Researchers used ancient climate cycles to confirm the solar system’s chaotic planetary orbits. An Earth–Mars collision is one distant outcome. Julia Rosen reports.
Isaac Newton said, “I can calculate the motion of heavenly bodies, but not the madness of people.” He meant that while people can be unpredictable, the planets are just the opposite—they glide through space in orbits defined by the laws of physics. But that view’s been changing and a new study bolsters a more complex outlook.
“The big finding of this paper was the discovery of the first real firm, unambiguous geologic evidence to confirm this idea that the solar system is chaotic.”
Stephen Meyers, a geoscientist at the University of Wisconsin–Madison.
By chaotic, Meyers doesn’t mean that the planets zoom around wildly on random paths. Rather, he’s referring to the mathematical meaning of the word, in which the future state of a complex system depends strongly on its initial conditions. In this case, it means that seemingly random changes in planets’ orbits can occur because of subtle gravitational interactions between objects in the solar system.
“It’s also known as the butterfly effect. This is the exact same phenomenon. The idea that a butterfly flapping over the Indian Ocean could influence weather patterns over North America a week later.”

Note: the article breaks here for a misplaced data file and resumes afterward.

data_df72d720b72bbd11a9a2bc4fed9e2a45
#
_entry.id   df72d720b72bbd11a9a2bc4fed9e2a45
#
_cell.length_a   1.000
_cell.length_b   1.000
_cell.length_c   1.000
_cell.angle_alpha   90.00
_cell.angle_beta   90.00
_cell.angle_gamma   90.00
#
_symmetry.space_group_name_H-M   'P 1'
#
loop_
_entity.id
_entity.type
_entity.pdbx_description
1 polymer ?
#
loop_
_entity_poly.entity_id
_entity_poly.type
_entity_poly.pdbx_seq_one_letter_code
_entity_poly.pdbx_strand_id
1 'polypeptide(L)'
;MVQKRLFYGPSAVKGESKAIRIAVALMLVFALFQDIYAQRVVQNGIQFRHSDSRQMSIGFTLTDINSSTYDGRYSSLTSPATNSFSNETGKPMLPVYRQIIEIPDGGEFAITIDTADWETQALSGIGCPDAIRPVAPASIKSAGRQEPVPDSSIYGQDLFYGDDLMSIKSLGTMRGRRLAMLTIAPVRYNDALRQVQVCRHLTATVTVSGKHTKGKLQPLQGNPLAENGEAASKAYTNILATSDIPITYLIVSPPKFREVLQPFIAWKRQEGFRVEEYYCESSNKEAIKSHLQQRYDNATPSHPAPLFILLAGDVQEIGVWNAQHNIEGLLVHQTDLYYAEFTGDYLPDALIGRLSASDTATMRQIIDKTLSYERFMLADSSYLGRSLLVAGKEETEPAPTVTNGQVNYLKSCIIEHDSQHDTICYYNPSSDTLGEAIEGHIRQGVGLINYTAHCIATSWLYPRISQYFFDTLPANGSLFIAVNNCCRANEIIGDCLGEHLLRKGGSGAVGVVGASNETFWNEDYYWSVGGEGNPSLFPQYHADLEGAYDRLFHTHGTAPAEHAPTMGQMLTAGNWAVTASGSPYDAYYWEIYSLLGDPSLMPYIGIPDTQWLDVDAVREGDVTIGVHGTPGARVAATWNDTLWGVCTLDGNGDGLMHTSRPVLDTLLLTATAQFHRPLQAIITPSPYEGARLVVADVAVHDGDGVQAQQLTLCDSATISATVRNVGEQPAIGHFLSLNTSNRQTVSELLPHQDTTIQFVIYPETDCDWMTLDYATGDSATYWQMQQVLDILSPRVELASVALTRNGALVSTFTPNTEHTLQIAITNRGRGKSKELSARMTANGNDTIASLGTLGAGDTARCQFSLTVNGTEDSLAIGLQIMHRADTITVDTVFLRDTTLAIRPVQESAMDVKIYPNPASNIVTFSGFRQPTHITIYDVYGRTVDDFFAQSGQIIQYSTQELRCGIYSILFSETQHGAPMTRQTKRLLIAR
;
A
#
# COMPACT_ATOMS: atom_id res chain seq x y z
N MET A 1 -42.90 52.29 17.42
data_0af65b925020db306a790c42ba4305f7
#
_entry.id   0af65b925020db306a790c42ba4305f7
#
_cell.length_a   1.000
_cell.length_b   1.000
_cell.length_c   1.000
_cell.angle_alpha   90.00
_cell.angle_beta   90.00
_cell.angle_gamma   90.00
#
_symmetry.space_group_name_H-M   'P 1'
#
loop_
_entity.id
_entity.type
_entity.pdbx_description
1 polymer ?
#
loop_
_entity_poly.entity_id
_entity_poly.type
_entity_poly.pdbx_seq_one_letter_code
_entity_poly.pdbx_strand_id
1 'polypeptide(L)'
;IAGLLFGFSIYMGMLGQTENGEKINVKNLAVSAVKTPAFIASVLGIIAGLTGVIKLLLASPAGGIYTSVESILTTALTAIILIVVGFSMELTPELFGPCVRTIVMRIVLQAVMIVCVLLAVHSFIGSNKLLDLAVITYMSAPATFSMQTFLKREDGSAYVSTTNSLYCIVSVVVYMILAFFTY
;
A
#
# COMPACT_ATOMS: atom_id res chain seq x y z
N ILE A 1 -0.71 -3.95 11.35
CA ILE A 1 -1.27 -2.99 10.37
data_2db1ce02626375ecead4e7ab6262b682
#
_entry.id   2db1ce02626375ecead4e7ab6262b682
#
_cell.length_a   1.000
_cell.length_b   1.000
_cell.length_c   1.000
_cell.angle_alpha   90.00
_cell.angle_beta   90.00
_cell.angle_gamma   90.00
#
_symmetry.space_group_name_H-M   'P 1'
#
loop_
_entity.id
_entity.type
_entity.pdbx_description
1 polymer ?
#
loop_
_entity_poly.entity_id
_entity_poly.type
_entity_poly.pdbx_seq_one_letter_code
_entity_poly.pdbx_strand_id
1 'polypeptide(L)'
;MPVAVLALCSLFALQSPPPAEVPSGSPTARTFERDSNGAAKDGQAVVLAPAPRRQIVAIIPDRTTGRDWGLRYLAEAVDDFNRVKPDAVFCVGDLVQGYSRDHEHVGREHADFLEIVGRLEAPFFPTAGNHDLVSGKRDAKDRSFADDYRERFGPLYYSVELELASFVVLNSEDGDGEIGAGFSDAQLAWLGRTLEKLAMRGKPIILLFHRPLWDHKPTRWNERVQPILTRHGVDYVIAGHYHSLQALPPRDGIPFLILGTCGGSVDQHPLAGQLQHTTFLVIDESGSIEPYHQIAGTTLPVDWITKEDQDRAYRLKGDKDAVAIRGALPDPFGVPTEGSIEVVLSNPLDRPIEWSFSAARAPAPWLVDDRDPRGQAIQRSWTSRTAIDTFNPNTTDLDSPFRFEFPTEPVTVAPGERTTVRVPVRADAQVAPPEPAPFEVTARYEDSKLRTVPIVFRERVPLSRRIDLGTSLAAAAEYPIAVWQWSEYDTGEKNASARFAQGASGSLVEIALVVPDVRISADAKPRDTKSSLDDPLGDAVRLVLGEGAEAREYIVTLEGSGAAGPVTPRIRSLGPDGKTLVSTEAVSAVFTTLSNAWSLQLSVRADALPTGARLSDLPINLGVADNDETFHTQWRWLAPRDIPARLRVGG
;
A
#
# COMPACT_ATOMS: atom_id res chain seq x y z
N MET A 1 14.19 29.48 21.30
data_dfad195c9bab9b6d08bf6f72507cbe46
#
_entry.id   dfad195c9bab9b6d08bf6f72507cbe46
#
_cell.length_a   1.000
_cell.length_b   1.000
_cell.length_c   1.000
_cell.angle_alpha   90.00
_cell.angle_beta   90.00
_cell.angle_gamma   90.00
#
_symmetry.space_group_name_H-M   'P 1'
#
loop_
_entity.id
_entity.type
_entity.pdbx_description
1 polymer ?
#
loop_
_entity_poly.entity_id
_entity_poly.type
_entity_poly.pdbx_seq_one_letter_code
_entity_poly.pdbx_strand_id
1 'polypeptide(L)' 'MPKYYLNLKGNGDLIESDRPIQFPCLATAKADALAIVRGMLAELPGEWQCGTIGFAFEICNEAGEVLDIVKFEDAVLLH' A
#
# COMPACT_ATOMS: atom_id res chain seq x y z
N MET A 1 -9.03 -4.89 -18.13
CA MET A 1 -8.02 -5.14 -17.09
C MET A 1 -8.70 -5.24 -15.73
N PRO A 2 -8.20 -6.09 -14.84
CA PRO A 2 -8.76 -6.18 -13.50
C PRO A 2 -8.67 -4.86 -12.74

The idea has been proposed before, but Meyers and his team found supporting evidence in a surprising place: a rock formation in Colorado. The formation is made up of sedimentary layers deposited when a vast inland sea covered parts of North America. These layers contain a record of regularly paced climate changes that were triggered by fluctuations in the amount of sunlight hitting Earth as a result of variations in its orbit.
For at least the last 50 million years or so, Earth’s orbit has cycled between a more circular shape and a more elliptical shape every 2.4 million years, producing climate changes with the same timing. However, by independently dating the rocks in Colorado with other methods, Meyers and his colleagues found that before about 85 million years ago, this cycle took 1.2 million years. The cycle time changed because Mars and Earth tugged on each other—just the kind of thing you would expect to see in a chaotic system. The findings are in the journal Nature. [Chao Ma, Stephen R. Meyers and Bradley B. Sageman, Theory of chaotic orbital variations confirmed by Cretaceous geological evidence]
Meyers says the results have several implications. One is that they will help scientists to date ancient rocks and understand the link between orbital changes and climate. But the other potential implication is somewhat more disturbing: billions of years from now, there’s a very small chance that Mars could crash into Earth.
“That certainly is a rather dramatic demise to the Earth that would be a consequence of the chaos.”
But that’s just life—or the end of it—in a chaotic solar system.
[The above text is a transcript of this podcast.]